Ketchup Physics 101

“Shake and shake the catsup bottle. None will come, and then a lot’ll.” – Richard Armour

I couldn’t resist. I needed a bit of humor today, at least to break the tension. Beyond that, how can one resist someone “applying” physics to a condiment? That’s a man after my own purpose, and in art no less! Not to be outdone, I think I’ve observed a way to double down and further “apply” the physics herein to people. Yes, this would be applying condiments to people, as opposed to the normal process. Today, of all days, what is the world coming to?

Enjoy this recent article by Lucas Adams that appeared at My musings are tacked at the end.


Ketchup Physics 101
October 3, 2016

The science behind why the ketchup struggle is real.

Cook’s Science believes that ketchup is one of the world’s perfect foods. It’s salty, sweet, sour, bitter, and umami all at once. You can eat it on almost anything. Malcolm Gladwell once wrote a fantastic article on the subject. Its one flaw? It can be tricky to get out of the bottle, especially if the bottle is glass. Why? Like with much of life, it all comes down to physics. We asked illustrator Lucas Adams to take a look at the history of the ketchup bottle, and the science contained within.

















There you have it, from the ketchup artist’s point of view.

I was pleased to see Midland, Michigan popping up as I used to live and work there for 10 years. I don’t remember hearing about Paul Brown, though, nor about an important invention that could add to Midland’s legitimate claim to being on a historical map somewhere (the other was the discovery of extracting chlorine from brine).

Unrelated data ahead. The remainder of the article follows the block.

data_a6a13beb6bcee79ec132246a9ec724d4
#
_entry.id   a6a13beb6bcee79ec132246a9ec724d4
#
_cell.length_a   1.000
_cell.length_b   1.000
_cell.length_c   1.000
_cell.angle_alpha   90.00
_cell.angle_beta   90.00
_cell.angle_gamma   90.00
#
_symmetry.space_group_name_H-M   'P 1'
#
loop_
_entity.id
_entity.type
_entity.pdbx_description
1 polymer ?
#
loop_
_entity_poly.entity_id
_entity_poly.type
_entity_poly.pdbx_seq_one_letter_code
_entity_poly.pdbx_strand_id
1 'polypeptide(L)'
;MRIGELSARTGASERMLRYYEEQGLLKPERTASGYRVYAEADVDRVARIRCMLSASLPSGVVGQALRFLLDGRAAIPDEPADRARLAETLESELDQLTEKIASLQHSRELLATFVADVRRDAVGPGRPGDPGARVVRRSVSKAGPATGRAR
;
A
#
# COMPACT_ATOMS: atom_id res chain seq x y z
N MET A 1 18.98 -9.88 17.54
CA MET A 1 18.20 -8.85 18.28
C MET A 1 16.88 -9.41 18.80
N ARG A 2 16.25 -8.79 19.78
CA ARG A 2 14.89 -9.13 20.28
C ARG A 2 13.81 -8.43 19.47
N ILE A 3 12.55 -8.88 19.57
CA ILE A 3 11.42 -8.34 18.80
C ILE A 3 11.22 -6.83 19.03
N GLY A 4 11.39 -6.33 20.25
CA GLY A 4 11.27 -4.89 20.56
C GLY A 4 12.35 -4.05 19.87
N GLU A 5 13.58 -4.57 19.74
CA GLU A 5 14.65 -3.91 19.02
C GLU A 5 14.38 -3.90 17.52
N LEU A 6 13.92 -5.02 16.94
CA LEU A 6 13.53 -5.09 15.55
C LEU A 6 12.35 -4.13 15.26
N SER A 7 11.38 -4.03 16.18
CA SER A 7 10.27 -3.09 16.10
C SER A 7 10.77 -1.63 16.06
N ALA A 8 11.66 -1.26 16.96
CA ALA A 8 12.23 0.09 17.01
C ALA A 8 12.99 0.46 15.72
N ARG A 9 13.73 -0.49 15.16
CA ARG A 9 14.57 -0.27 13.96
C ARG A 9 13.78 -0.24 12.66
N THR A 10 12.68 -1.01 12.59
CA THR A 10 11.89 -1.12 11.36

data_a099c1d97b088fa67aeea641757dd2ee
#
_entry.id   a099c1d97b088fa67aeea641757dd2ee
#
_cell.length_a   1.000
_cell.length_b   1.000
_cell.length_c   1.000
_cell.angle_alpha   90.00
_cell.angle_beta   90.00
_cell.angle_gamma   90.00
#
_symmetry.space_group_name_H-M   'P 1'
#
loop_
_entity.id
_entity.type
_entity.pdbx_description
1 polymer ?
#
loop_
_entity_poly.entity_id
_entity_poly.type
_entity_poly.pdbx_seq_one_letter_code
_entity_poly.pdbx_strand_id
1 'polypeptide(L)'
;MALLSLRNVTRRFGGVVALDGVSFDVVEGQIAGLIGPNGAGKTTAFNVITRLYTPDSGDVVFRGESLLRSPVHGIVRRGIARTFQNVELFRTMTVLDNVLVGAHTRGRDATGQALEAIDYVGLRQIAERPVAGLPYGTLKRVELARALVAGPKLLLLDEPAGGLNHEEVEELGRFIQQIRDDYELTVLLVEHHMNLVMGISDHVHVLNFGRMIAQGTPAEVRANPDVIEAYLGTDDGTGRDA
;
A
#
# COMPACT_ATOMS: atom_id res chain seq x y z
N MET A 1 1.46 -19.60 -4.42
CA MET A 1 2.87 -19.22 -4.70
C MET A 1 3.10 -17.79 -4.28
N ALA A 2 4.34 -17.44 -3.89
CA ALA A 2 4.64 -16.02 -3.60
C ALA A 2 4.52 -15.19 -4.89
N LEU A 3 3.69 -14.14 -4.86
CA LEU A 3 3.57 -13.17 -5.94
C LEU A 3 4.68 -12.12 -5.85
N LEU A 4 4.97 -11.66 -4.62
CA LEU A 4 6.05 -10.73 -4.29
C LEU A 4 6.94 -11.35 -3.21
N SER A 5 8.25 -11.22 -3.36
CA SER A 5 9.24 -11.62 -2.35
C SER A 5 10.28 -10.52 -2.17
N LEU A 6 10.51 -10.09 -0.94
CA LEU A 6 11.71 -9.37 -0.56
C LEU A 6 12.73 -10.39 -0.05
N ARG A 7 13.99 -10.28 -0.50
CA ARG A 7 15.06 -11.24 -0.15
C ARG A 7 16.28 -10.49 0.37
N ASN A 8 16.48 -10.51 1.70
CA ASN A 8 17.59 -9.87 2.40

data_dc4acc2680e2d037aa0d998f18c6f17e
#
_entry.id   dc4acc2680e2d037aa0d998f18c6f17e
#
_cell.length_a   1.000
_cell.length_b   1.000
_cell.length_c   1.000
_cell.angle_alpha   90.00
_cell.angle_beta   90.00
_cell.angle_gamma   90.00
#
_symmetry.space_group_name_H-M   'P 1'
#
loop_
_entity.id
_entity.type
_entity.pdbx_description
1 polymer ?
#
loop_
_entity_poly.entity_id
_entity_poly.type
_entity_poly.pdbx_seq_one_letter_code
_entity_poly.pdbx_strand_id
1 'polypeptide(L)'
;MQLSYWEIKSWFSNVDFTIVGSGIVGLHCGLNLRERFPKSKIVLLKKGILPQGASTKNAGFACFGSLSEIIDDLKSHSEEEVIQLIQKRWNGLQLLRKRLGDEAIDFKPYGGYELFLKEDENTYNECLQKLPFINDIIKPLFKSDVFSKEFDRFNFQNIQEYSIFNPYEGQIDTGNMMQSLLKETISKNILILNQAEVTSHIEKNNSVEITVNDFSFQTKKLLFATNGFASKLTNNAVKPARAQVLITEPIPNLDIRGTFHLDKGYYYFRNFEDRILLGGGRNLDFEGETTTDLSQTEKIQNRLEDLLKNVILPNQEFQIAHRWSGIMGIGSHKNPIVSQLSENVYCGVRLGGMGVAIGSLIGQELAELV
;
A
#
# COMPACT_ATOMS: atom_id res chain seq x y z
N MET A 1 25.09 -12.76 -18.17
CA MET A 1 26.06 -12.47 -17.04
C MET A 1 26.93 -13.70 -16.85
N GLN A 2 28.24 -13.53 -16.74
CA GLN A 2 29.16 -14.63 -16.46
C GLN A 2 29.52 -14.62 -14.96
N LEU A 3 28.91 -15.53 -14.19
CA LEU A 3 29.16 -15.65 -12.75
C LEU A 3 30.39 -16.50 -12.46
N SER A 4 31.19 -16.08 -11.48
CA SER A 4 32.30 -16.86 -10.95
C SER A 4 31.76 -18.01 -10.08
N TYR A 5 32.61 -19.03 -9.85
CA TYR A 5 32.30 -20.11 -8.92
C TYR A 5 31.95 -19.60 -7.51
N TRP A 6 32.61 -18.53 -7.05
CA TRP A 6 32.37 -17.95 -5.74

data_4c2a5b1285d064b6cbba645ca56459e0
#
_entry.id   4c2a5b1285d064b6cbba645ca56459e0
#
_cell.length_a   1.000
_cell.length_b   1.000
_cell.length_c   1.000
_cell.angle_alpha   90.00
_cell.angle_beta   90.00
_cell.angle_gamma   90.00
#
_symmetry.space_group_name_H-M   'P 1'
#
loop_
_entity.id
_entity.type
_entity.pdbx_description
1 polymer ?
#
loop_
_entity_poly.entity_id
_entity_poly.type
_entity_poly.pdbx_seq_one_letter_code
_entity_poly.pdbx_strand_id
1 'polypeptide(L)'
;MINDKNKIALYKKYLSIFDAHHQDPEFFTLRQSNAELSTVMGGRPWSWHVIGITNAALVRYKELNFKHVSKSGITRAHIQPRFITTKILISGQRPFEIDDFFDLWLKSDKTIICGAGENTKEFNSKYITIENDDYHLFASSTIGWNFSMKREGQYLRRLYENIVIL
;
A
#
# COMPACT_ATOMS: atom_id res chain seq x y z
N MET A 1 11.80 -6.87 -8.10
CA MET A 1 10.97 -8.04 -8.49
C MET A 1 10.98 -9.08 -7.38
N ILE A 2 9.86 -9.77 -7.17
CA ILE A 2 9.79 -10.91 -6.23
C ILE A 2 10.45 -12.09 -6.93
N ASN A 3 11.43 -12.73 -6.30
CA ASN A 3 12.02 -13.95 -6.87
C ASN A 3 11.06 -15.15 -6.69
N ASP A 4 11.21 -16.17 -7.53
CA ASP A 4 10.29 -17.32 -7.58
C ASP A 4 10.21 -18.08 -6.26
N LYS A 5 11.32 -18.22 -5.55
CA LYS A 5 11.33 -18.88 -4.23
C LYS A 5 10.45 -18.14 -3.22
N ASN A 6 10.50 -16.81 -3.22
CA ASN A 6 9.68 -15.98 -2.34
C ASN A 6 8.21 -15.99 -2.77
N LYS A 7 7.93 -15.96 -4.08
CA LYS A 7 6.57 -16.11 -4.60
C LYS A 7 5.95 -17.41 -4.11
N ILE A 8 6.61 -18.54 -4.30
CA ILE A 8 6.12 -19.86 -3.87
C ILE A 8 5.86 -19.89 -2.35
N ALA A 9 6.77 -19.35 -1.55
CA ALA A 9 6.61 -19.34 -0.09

My takeaway, looking to transfer this new knowledge to a new arena:

People are like Ketchup.

We are non-Newtonian beings, since our ‘viscosities’ (behaviors resisting change) also depend upon external forces.

But, then again, we are the opposite of ketchup. Maybe more like anti-Ketchup.

Most of us are ‘shear thickening.’ We resist change like mad. Our Attitudes convert into resistant Behaviors by how our internal forces (‘shear’ rate) direct how we Choose to respond to these external forces, or not (ABCs). With agitation, we get thicker. Anti-Ketchup.

Others are ‘shear thinning.’ With agitation, we get thinner, more adaptive.  Like Ketchup.

In a changing world, being like anti-ketchup would be very beneficial.



About Jim Edmonds

I am a husband, father, mentor, who once was a chemist turned physicist turned marketer turned executive turned missionary turned professor. And survived it all.
This entry was posted in 05: People, 14: Behavior, 17: Choice and tagged , , . Bookmark the permalink.

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